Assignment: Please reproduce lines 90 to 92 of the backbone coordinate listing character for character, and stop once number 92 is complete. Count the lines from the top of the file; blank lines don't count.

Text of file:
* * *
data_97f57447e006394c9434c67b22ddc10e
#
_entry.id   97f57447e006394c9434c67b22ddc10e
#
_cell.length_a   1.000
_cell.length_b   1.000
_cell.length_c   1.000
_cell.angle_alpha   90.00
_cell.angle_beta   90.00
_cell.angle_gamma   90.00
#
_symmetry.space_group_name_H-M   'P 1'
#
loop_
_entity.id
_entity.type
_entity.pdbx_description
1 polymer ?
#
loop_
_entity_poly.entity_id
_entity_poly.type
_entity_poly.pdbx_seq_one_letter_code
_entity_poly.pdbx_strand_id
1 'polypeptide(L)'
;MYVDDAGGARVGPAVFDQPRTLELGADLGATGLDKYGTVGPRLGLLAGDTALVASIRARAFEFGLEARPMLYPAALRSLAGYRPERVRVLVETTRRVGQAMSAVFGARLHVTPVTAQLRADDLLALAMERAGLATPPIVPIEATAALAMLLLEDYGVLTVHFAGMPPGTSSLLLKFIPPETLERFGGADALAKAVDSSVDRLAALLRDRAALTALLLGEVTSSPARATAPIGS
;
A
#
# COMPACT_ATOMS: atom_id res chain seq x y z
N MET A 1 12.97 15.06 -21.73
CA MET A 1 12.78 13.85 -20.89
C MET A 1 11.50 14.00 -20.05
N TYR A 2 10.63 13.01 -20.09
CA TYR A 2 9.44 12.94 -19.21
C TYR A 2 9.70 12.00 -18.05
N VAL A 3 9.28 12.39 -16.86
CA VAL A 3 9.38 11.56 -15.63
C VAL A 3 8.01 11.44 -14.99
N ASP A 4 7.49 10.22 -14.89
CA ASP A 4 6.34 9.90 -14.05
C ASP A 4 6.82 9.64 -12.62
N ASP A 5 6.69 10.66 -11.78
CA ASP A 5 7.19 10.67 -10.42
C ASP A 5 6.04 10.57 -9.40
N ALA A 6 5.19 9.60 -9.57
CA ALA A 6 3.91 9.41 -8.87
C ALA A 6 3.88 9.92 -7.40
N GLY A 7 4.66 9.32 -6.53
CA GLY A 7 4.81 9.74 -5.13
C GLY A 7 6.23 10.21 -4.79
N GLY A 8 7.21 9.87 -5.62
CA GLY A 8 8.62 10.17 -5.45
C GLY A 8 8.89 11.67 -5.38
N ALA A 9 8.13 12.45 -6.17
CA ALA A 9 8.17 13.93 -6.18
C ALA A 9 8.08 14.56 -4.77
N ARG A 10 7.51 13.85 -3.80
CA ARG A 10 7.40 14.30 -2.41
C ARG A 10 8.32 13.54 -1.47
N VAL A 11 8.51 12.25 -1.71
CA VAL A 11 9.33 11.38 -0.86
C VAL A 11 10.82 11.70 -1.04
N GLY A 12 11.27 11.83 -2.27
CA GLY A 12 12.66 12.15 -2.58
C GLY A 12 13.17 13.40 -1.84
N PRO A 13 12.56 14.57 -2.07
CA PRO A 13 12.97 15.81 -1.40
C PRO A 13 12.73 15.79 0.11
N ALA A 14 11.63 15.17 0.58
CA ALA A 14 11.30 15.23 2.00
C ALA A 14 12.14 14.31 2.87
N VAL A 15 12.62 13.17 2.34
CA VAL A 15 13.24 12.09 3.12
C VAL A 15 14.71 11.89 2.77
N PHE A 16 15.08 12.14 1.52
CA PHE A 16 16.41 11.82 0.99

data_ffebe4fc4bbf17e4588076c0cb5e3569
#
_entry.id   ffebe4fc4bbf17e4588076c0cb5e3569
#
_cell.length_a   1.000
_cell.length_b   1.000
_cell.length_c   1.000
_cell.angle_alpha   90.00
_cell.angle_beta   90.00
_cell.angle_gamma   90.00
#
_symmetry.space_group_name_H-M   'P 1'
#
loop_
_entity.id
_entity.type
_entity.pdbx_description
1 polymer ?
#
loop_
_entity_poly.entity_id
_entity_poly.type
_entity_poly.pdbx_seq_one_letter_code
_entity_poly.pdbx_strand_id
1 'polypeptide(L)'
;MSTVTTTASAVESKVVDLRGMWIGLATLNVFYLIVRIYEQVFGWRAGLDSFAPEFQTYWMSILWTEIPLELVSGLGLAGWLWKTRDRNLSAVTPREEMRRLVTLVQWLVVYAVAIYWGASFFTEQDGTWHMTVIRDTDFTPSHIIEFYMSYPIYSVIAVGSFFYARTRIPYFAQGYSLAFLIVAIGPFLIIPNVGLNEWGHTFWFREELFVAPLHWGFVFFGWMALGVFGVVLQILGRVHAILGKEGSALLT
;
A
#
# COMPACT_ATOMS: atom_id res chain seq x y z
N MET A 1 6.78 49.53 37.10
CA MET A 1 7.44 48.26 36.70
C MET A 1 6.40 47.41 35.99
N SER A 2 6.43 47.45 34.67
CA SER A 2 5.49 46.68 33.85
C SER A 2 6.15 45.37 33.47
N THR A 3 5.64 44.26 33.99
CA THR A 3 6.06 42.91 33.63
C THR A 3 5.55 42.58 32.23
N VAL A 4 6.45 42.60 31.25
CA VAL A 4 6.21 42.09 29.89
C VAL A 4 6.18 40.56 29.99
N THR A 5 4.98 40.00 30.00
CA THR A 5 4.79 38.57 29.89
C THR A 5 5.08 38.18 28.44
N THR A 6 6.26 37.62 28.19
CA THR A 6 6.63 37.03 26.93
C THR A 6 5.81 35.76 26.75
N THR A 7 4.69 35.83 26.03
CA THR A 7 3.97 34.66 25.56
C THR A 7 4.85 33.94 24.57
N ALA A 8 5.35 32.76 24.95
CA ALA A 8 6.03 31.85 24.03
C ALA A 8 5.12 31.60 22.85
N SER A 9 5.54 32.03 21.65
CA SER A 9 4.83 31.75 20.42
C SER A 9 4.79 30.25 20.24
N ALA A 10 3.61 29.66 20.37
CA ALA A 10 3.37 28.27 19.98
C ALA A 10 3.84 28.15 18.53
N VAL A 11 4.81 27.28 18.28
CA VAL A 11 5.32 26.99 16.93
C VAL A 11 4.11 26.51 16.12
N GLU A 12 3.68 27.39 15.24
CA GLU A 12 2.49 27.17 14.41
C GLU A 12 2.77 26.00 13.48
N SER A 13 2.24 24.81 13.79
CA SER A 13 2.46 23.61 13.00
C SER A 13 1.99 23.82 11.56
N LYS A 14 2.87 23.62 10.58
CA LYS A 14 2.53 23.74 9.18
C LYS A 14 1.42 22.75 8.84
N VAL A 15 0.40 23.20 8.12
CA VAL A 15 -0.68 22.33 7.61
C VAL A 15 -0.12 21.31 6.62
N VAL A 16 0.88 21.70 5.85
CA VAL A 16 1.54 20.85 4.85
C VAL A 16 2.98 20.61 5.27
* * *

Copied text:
#
loop_
_entity.id